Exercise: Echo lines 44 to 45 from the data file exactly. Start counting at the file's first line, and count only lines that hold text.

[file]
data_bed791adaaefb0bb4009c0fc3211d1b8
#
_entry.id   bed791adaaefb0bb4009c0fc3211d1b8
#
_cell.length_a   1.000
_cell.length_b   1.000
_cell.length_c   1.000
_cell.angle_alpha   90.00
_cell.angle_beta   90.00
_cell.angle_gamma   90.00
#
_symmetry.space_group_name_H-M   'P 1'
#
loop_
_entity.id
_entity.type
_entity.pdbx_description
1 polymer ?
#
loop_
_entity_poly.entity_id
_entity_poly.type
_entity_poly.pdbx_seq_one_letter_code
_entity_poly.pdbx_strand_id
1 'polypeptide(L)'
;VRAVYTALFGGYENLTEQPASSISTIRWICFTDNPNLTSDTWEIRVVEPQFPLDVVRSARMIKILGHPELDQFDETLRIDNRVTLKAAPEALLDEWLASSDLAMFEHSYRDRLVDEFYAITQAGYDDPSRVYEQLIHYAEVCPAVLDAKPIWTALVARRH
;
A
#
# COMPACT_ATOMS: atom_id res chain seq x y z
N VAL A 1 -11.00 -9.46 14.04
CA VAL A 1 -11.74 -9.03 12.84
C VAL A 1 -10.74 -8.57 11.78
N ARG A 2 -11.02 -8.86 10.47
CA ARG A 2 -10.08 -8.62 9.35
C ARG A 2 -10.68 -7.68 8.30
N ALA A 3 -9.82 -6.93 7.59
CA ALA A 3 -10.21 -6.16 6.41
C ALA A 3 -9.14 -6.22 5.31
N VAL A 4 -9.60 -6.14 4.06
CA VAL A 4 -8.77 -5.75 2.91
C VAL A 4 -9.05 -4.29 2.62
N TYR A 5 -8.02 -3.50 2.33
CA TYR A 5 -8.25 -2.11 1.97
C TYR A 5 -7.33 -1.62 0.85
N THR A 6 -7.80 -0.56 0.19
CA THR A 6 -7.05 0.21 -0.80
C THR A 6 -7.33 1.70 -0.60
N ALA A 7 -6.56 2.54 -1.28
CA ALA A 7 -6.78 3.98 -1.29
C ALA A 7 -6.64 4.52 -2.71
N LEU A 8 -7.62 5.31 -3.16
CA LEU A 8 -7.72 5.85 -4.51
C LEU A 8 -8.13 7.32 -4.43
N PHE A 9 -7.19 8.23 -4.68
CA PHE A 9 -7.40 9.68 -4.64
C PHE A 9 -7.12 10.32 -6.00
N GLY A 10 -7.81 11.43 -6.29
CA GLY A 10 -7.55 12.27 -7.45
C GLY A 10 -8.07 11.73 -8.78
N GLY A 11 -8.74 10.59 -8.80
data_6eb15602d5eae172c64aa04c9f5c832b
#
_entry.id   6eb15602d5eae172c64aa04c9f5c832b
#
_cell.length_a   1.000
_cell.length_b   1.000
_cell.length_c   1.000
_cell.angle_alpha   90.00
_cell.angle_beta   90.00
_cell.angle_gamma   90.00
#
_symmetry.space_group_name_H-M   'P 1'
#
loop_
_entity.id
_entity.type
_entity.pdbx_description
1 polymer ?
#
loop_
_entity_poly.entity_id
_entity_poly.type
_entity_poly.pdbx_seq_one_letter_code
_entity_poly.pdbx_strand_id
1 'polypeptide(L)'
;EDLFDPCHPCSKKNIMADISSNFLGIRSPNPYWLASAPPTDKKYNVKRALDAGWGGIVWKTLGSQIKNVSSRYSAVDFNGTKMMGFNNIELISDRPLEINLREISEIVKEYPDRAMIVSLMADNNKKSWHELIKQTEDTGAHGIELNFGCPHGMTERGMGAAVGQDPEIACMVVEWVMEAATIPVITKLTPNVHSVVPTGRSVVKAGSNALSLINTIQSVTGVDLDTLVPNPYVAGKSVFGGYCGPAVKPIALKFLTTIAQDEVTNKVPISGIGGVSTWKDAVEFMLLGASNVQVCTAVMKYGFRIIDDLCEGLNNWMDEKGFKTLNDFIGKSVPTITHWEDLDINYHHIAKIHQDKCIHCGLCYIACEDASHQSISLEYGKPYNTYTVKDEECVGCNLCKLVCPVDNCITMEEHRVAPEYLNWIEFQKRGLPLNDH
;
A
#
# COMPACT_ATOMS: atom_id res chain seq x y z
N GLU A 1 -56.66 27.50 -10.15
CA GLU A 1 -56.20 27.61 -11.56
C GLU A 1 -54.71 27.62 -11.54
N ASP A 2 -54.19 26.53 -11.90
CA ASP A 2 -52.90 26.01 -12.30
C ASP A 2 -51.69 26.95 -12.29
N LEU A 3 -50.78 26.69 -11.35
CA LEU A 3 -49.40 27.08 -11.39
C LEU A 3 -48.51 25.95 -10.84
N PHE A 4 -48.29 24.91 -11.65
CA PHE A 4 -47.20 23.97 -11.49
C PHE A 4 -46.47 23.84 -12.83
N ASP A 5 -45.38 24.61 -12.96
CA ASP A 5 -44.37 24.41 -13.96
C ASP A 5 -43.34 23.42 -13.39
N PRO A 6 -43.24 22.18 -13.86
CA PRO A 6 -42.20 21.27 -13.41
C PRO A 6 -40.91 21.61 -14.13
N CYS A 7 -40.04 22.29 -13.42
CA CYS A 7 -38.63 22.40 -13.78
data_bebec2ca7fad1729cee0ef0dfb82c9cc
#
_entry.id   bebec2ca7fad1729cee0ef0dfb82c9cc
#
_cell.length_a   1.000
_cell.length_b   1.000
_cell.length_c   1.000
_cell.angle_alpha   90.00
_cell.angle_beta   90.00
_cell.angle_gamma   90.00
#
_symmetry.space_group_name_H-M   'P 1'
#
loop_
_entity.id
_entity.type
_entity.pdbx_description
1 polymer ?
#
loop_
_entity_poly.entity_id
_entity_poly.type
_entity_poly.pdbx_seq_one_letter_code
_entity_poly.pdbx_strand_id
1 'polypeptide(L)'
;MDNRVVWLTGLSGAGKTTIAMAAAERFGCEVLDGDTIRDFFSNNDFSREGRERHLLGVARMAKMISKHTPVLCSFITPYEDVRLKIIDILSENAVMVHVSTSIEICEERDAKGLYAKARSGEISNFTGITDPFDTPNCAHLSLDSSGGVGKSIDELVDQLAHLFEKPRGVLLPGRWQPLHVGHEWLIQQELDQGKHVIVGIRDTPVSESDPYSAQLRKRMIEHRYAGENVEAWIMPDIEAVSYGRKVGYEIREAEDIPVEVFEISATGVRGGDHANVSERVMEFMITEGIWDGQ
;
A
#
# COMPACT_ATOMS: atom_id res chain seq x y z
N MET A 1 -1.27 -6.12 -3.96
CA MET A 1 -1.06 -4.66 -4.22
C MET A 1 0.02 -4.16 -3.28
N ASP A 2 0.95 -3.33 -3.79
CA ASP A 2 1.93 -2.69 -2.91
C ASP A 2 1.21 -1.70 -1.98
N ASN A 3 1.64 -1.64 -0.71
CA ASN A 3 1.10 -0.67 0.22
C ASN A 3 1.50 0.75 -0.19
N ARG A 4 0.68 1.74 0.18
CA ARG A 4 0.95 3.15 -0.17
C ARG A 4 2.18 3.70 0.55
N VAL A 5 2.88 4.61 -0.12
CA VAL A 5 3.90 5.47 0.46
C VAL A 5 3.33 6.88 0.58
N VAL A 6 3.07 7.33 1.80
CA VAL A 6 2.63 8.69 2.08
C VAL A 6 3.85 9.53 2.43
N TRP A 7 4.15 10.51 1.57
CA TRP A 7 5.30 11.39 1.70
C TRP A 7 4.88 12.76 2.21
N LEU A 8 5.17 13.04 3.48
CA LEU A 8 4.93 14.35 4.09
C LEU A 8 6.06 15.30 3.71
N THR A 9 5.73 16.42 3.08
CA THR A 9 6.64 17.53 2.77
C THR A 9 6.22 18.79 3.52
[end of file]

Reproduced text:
CA TYR A 5 -8.25 -2.11 1.97
C TYR A 5 -7.33 -1.62 0.85